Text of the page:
Harvest Century September 22nd

The Monday Roundup: Dutch distractions, China’s bus boondoggle & more

Posted by on May 31st, 2016 at 9:21 am

Copenhagen Day 3-63-7

Gotta check.
(Photo: J.Maus/BikePortland)

Good morning! Starting today it’s summer vacation season on BikePortland, with first me and then Jonathan taking a little time to decoil. So expect slightly slower posting than usual for the next month or so — though you’ll usually be able to count on at least two posts almost every weekday.

(If you’ve been yearning for a chance to put together a guest post, this means it’s a golden opportunity. Get in touch!)

This week’s Monday Roundup is sponsored by Western Bikeworks. Check out their big 5-year anniversary sale going on now through June 5th.

Here are the bike-related links from around the world that caught our eyes this week:

Distracted biking: Even the Dutch are considering a mobile-phone ban.

Straddle bus: The thing about China’s new bus that drives over congestion is that you could achieve basically the same thing with a dedicated bus lane, says Canaan Merchant.

Sleeping driver: A camera caught a man dozing behind the wheel of an “autopiloted” Tesla Model S.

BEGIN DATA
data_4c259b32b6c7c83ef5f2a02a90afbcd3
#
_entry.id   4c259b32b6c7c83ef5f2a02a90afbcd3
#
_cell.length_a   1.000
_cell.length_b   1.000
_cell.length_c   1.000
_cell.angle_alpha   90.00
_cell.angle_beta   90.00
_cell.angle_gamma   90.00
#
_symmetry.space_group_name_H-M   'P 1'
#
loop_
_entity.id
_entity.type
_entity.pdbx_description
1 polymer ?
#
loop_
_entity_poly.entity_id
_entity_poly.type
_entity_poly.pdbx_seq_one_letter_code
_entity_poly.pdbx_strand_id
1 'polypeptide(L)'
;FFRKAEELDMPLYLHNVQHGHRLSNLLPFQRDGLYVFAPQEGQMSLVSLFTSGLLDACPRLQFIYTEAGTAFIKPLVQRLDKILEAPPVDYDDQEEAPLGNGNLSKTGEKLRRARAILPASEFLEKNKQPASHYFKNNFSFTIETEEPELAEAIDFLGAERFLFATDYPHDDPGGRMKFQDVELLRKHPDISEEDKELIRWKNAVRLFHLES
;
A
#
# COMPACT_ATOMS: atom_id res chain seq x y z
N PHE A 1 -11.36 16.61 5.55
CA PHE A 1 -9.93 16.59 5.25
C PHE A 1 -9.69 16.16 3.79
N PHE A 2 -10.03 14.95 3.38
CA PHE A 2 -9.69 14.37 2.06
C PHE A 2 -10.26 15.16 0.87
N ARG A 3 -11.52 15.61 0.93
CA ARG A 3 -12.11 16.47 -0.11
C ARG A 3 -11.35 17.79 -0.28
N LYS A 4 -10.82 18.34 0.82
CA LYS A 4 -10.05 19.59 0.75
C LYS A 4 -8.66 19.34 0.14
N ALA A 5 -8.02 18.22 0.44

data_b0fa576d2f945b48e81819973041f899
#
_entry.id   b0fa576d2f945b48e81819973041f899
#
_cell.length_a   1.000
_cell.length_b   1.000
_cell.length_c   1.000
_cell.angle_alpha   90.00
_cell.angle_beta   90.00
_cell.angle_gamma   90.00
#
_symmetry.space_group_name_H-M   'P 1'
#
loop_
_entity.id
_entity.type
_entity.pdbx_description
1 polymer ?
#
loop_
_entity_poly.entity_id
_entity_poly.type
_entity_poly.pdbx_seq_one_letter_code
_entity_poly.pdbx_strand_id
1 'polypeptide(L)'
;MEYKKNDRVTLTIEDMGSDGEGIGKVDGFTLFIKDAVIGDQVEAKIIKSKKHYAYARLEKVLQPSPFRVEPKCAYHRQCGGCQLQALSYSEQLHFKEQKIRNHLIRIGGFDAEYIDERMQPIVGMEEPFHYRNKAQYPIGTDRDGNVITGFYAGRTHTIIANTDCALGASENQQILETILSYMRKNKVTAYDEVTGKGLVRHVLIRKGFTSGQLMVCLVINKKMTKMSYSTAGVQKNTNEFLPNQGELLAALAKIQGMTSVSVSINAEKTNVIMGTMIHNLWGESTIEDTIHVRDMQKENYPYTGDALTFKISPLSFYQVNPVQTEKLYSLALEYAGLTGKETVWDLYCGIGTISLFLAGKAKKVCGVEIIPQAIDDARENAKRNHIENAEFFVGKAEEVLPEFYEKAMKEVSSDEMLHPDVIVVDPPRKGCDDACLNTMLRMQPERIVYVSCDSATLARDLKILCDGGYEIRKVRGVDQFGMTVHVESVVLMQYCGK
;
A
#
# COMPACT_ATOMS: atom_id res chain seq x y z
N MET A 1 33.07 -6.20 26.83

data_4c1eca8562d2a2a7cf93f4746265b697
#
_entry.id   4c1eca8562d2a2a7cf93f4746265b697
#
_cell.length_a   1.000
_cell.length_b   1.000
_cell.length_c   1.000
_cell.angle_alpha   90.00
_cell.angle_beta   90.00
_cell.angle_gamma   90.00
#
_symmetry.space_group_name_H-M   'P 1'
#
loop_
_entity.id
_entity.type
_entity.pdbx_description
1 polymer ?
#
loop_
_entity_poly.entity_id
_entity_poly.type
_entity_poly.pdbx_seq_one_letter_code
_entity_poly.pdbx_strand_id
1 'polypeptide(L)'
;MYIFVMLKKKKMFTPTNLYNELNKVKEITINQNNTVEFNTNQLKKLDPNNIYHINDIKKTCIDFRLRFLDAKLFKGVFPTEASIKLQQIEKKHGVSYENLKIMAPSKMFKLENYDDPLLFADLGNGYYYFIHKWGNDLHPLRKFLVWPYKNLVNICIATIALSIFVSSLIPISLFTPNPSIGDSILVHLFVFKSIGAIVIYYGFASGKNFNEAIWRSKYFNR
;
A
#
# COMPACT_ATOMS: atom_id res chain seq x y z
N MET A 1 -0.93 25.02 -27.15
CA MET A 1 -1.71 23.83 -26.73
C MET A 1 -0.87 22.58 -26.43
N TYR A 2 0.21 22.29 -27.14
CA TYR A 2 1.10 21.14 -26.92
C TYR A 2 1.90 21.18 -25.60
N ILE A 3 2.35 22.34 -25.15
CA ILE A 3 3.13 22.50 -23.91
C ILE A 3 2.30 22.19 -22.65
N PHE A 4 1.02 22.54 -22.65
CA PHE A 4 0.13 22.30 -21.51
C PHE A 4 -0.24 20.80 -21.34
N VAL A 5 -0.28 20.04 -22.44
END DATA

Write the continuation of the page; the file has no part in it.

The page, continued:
The enemy is us: “If there is a war on cars in Seattle, it’s a civil war,” writes Tom Fuculoro in a rebuttal to a Seattle Times editorial writer. “Your enemy is basic geometry.”

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Big sale at Community Cycling Center

Transit retrench: The American Public Transit Association, in the midst of a leadership change, should dump its alliance with “asphalt salesmen” and join with “biking and walking advocacy groups,” argues TransitCenter.

Transportation equity: The U.S. Department of Transportation has a comprehensive whitepaper about biking, walking and justice.

Caltrans reborn: Under Gov. Jerry Brown, California’s DOT is pledging “no new highways” and pushing for transportation reform instead.

Illegalizing NYC: 40 percent of the buildings in Manhattan would be illegal to build today: they’re too tall, too dense or too commercial in their use.

Too tall? Portland has lost its way by keeping skyscrapers legal, a local development pro argues.

Opportunity projects: A bill sponsored by U.S. Rep. Maxine Waters would have the federal transportation department measure whether a given transportation project helps or harms “multimodal connections to economic opportunities.”

Autonomous cars: Following Google’s recent words of caution, Vox lists five reasons they might be 30 years away.

Davis guru: After 29 years running the bike program at the country’s bike-friendliest university, David Takemoto-Weerts is taking his extensive opinions about bike racks and going home.

Sidewalk assault: After a police officer stopped 19-year-old Jordan Lloyd for biking on a California sidewalk but refused to say what he’d done wrong, things escalated quickly.

“Garden bridge”: London is having a big argument over whether to build a tree-lined pedestrian bridge across the Thames.

Prepaid transit: A German program that bundles discount transit passes into university fees cut driving by 18 percent and saved most students money.